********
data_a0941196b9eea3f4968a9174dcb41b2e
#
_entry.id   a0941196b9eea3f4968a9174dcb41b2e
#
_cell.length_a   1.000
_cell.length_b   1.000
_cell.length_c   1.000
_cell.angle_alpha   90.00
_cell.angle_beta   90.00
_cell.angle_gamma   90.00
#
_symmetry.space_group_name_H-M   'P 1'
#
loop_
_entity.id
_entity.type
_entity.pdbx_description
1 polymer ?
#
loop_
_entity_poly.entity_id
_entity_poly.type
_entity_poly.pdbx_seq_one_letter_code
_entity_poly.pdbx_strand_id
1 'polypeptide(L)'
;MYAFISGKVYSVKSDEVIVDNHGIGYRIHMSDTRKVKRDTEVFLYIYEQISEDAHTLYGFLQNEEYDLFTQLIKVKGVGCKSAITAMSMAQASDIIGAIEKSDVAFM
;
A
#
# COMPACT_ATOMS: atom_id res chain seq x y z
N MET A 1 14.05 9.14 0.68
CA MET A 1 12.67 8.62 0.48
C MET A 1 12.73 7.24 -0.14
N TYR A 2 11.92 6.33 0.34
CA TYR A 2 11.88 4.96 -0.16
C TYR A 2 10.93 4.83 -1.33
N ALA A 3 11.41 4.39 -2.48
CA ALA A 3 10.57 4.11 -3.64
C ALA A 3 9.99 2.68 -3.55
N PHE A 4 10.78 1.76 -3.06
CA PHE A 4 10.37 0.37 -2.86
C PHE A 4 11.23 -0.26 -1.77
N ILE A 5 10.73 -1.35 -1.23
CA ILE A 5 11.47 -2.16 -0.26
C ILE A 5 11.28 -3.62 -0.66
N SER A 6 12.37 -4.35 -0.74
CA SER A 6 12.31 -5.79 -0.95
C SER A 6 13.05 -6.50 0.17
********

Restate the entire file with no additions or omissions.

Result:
data_a0941196b9eea3f4968a9174dcb41b2e
#
_entry.id   a0941196b9eea3f4968a9174dcb41b2e
#
_cell.length_a   1.000
_cell.length_b   1.000
_cell.length_c   1.000
_cell.angle_alpha   90.00
_cell.angle_beta   90.00
_cell.angle_gamma   90.00
#
_symmetry.space_group_name_H-M   'P 1'
#
loop_
_entity.id
_entity.type
_entity.pdbx_description
1 polymer ?
#
loop_
_entity_poly.entity_id
_entity_poly.type
_entity_poly.pdbx_seq_one_letter_code
_entity_poly.pdbx_strand_id
1 'polypeptide(L)'
;MYAFISGKVYSVKSDEVIVDNHGIGYRIHMSDTRKVKRDTEVFLYIYEQISEDAHTLYGFLQNEEYDLFTQLIKVKGVGCKSAITAMSMAQASDIIGAIEKSDVAFM
;
A
#
# COMPACT_ATOMS: atom_id res chain seq x y z
N MET A 1 14.05 9.14 0.68
CA MET A 1 12.67 8.62 0.48
C MET A 1 12.73 7.24 -0.14
N TYR A 2 11.92 6.33 0.34
CA TYR A 2 11.88 4.96 -0.16
C TYR A 2 10.93 4.83 -1.33
N ALA A 3 11.41 4.39 -2.48
CA ALA A 3 10.57 4.11 -3.64
C ALA A 3 9.99 2.68 -3.55
N PHE A 4 10.78 1.76 -3.06
CA PHE A 4 10.37 0.37 -2.86
C PHE A 4 11.23 -0.26 -1.77
N ILE A 5 10.73 -1.35 -1.23
CA ILE A 5 11.47 -2.16 -0.26
C ILE A 5 11.28 -3.62 -0.66
N SER A 6 12.37 -4.35 -0.74
CA SER A 6 12.31 -5.79 -0.95
C SER A 6 13.05 -6.50 0.17